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MEDITATION: ASPECTS OF RESEARCHAND PRACTICE
Roger N. WalshPanel CoordinatorUniversityof CaliforniaMedicalSchoolIrvine, California
Daniel GolemanPsychologyTodayNew York, New York
Jack KornfieldInsight Meditation SocietyBarre, Massachusetts
Corrado PensaUniversityof RomeRome, Italy
Deane ShapiroPacificGraduateSchool of PsychologyPaloAlto, California
This is the edited transcriptionof a discussionpresented at theSixth Annual Conferenceof the Associationfor TranspersonalPsychology,Asilomar ConferenceGrounds,Pacific Grove,Cal-ifornia, September 12, 1978. The panel was organized andcoordinatedby Roger N, Walsh.-Editor
Roger N. Walsh: Several of us on this panel were at a three-month meditation retreat last year. As some of you may know,certain things suddenly become incredibly important duringmeditation retreats, such as whether there might be nuts, or anextra banana at tea time. About the second month of thisretreat it became very significant to me that there had never
The Journal of Transpersonal Psychology, 1978, Vol. 10, No.2 113
been a panel on meditation at the Association's Annual Con-ference. I fantasized grandiosely about this panel and after acouple of weeks of going crazy with this, my retreat roommate,Corrado Pensa, who is here today, came up to me. We hadbeen in total silence for two months, not even making eyecontact, but having a very beautiful time together and feelingvery good. He said, "I'm going to go today (he was leaving theretreat early), and I'd like to speak with you." I said, "Oh,great," and we broke silence for a few minutes. He said, "Youknow, I've had this thought that we should have a panel onmeditation at Asilomar." Hence this panel came into being.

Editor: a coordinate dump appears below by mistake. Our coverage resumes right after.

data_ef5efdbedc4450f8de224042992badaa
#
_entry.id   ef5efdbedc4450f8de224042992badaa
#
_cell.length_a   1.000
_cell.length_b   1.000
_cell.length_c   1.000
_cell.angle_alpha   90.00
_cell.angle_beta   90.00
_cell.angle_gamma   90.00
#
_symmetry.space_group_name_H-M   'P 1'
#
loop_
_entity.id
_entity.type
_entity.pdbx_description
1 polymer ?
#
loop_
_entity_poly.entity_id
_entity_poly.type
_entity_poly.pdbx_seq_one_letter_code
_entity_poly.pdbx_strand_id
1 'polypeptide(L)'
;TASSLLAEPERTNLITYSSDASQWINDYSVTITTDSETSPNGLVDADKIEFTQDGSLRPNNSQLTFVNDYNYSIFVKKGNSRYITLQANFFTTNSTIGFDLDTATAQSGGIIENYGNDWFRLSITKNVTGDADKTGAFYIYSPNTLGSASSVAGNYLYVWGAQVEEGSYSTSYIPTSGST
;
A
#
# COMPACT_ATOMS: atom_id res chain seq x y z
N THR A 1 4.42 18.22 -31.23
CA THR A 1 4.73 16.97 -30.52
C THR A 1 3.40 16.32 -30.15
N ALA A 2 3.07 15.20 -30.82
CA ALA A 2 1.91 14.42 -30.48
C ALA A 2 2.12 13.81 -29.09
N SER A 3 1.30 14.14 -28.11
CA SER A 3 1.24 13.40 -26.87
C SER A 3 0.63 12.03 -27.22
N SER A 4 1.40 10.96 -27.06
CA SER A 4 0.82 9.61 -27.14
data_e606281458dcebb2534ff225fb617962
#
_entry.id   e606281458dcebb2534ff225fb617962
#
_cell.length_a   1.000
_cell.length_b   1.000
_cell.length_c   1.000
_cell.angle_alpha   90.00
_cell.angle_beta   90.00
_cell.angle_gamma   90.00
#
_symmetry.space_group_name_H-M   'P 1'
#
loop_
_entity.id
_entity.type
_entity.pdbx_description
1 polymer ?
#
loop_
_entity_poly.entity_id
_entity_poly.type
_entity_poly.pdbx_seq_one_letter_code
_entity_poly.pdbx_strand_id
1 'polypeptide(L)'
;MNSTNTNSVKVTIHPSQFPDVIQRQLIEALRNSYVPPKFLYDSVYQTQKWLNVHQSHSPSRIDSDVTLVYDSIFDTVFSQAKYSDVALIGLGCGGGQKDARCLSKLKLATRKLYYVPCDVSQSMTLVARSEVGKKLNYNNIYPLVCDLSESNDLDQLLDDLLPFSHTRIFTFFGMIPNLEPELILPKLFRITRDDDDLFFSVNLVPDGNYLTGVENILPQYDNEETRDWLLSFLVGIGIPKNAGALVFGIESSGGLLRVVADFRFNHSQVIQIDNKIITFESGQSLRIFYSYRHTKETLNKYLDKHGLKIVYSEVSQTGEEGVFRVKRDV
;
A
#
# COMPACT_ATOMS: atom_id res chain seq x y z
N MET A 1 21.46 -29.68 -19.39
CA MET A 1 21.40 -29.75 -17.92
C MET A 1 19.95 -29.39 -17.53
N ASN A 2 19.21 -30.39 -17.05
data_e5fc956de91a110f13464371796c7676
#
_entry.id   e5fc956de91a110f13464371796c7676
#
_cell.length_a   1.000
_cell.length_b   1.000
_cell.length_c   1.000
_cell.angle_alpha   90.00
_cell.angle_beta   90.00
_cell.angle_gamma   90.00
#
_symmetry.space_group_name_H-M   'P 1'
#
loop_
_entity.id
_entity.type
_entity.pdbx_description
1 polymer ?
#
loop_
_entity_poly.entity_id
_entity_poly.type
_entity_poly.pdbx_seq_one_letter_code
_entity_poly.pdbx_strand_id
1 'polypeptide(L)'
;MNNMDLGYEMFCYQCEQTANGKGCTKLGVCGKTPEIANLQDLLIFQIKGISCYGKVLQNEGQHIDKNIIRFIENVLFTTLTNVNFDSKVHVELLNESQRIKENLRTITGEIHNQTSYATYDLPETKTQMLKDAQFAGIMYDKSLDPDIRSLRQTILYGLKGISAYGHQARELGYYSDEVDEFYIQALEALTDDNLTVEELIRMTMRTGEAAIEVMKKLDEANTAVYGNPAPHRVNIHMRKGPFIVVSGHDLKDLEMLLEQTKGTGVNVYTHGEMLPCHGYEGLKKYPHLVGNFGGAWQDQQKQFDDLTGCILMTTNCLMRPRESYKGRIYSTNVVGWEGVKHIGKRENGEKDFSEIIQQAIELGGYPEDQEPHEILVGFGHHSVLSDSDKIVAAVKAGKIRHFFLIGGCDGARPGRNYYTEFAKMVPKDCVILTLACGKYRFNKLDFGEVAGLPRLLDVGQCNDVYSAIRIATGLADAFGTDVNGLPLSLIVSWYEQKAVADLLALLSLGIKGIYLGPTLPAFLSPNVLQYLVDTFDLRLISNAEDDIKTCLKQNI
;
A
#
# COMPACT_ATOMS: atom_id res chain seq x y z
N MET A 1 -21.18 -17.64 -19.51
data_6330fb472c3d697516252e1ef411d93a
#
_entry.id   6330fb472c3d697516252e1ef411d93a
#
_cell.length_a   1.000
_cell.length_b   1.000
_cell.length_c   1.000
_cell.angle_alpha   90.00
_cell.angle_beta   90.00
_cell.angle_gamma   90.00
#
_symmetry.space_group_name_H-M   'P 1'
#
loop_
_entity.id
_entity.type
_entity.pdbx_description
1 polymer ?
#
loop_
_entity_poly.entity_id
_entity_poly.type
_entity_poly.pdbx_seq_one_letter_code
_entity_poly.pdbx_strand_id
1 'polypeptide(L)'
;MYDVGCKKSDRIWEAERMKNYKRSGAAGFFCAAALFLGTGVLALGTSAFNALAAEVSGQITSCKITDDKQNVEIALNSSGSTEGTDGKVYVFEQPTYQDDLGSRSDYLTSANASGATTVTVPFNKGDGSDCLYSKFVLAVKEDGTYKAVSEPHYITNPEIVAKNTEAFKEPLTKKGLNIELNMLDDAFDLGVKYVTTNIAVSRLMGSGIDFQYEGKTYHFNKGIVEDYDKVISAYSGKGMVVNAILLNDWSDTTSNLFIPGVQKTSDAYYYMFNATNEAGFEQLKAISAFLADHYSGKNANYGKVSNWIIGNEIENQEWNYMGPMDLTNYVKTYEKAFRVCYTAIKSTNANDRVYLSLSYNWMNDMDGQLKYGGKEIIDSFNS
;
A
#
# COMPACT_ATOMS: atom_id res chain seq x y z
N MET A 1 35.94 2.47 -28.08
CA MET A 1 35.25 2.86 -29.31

The teacher there at Barre, Massachusetts, was Jack Komfield.Jack is a psychologist who has done several years of intensivemeditation in Southeast Asia and is the author of the book,Living Buddhist Masters (1977). Corrado Pensa is a Professorof Eastern Religions and Philosophies at the University ofRome, and has spent a considerable amount of time in Vipas-sana practice in America and in Europe. Daniel Goleman isone of the pioneers in mapping meditation. A number of yearsago Dan began practicing seriously and wrote some of thefirst contemporary conceptualizations of the stages and pathsof meditation (Goleman, 1971, 1972). Deane Shapiro is the1978 chairman of the psychotherapy division of the Associa-tion. His book, Precision Nirvana (1978), with the exquisitesubtitle, "The care and maintenance of the mind: An owner'smanual," just came out. He is also editing a volume for AldinePress on meditation and meditation research.